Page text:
“A 2 week vacation in Europe!!!” Anyone who heard that invoked memories of the Swiss Alps, the Eiffel Tower, the Scottish Moors and Roman history. Well that’s what a typical European holiday from India generally tends to cover. But when we told our friends/ family that we were planning to spend the entire 2 weeks in Italy, they thought we had lost the plot! We heard concerned questions from family like “are you planning to apply for Italian citizenship“, questions from coworkers like “are you guys hired to conduct some research in Italy”, from informed friends like “are there even things to see / places to visit for so many days” and so on and so forth.
Did raise some doubts but well we nonetheless went ahead and guess what – we could have spent additional 2 weeks and still have enough things to do!
Best time to visit
Italy does not experience harsh winters and so it is relatively warmer in April / May than in other European countries, which coincidentally is the best time to visit along with other off-season months like September and October. This guarantees fewer tourists, as it is no fun walking to Spanish steps in Rome and almost finding no space to sit; or pushing and shoving through narrow lanes to get to the beach at Positano.
The downside to traveling during the shoulder months is that the water is still cold so unless you are brave enough to jump in freezing water, you cannot really enjoy swimming the blue waters. Also, you may need to carry sweaters and jackets – in some places; the weather dropped to 3 degrees Celsius in mid-April. But hey, I will take 3 degrees over 30 degrees!
Drive or take the public transport
Deciding to drive versus taking public transportation more or less comes to down to your affinity for driving. Public transport in Italy is very good, comprehensive and cost effective. But having a car at your disposal has its own advantages – you don’t have to drag large suitcases from train stations to the hotels; plus it provides the flexibility of stopping by wherever you want and venturing to places out of the ordinary. Having said that, road trip through Italy comes with its set of problems – choice of hotels is limited (unless you are willing to pay € 15-20 per night in each city for parking), parking is a bit difficult to find in big cities, gas is quite expensive (approximately € 1.35 – € 1.5 per litre for diesel and € 1.5 – € 1.8 per litre for petrol) and the tolls are very high (compared to other countries like the USA).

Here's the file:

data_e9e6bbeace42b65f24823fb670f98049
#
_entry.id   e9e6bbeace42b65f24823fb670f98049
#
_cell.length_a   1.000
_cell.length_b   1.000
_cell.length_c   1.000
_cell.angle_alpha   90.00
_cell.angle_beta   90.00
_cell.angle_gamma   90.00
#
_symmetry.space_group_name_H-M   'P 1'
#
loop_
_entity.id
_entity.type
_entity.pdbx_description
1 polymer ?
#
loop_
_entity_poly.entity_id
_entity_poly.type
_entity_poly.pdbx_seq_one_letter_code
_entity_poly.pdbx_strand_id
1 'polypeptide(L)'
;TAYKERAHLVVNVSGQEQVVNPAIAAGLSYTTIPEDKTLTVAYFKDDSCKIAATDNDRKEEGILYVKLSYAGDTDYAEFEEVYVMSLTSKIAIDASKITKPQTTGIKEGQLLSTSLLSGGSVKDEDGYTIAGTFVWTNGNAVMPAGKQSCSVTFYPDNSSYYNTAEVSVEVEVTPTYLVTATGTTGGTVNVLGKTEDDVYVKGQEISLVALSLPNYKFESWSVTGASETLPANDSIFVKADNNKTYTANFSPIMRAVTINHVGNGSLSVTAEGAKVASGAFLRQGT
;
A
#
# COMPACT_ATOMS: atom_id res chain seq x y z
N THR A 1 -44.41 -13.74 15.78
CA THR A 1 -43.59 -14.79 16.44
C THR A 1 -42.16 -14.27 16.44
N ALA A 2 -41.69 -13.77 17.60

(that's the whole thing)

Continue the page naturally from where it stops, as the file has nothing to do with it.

For us, the pros outweighed the cons and we decided to drive around the whole country instead of taking the trains especially because we love road trips and grab any opportunity for the same with two hands!
Day by day itinerary
Below is the complete itinerary of our trip. The details for each location can be found under their own navigation pages.
Days 1, 2 and 3 – Lake Como region
Days 4 and 5 – Cinque Terre
Day 6 – Florence
Days 7, 8, 9 – Tuscany
Day 10 – Pompeii
Days 11, 12, 13 and 14 – Amalfi Coast
Days 15, 16 and 17 – Rome
We opted to skip Venice since we wanted to spend more time in Tuscany and Amalfi. Dolomites – which is approximately 4 hours from Milan is also a beautiful place to visit but it looked similar to the Austrian Alps, where we had recently visited, and hence we decided to skip it.
One other region we wanted to cover but could not due to lack of time was Puglia. Time permitting, the Italian towns of Bari, Alberobello, Ostuni, Monopoli are a must see.
- Book flight tickets in advance – our return flight tickets from Mumbai barely cost € 500 per person.
- Car rental for 17 days worked out to approximately € 550. For the entire trip, we ended up paying € 200 on gas and € 80 on tolls.
- If you intend to do any guided tours, book in advance – if you are travelling in the peak season, the tickets could be sold out a whole month in advance!
- We bought a local SIM card at Malpensa airport in Milan and it cost us € 45 for 2 sim cards with 5 GB data each and 500 minutes free local and international.
- While credit cards are widely accepted in big cities, mom and pop shops, restaurants (specially in smaller cities) only accept cash. As a general rule of thumb, keep a few euros in cash wherever you go.
- In smaller towns, not everyone speaks English, so learn a few basic Italian words or download this app -iTranslate (the basic version of this app is free), which ended up being very useful during our trip.
- During the shoulder months, weather can be unpredictable, so carry plenty of layers and an umbrella in tow. Our first and last week in Italy we experienced weather of 18-25 degrees celsius, whereas the middle week, it dropped to 3-10 degrees Celsius.
- If you intend to travel by bus, you cannot buy your bus fare on board the bus! You must purchase them at a Tabacchi, which is a local convenience store.
- In general, food is not very expensive in Italy. An espresso will cost you around € 0.80 while a cappuccino will cost you € 1.2. Needless to say, the prices are almost 50% higher in the main tourist spots. However, most Italian eateries have a cover charge ranging from € 1 – € 3 per person. If you decide to stand, you usually order from the cashier, who will give you a receipt that you present to the bartender for the drink/food, although in smaller bars you may be able to order first and pay when you leave.
- A pizza will cost you € 4 – € 10, pastas from € 8 – € 25. For some reason, soups are relatively expensive and cost about € 8- € 10!
- Lastly, if you try to tick everything off your bucket list, you will most likely be running from one place to another without really enjoying the place. Just go with the flow and you always need a reason to go back some day so don’t worry about seeing and doing everything on your trip.
*All prices mentioned are as of April 2017.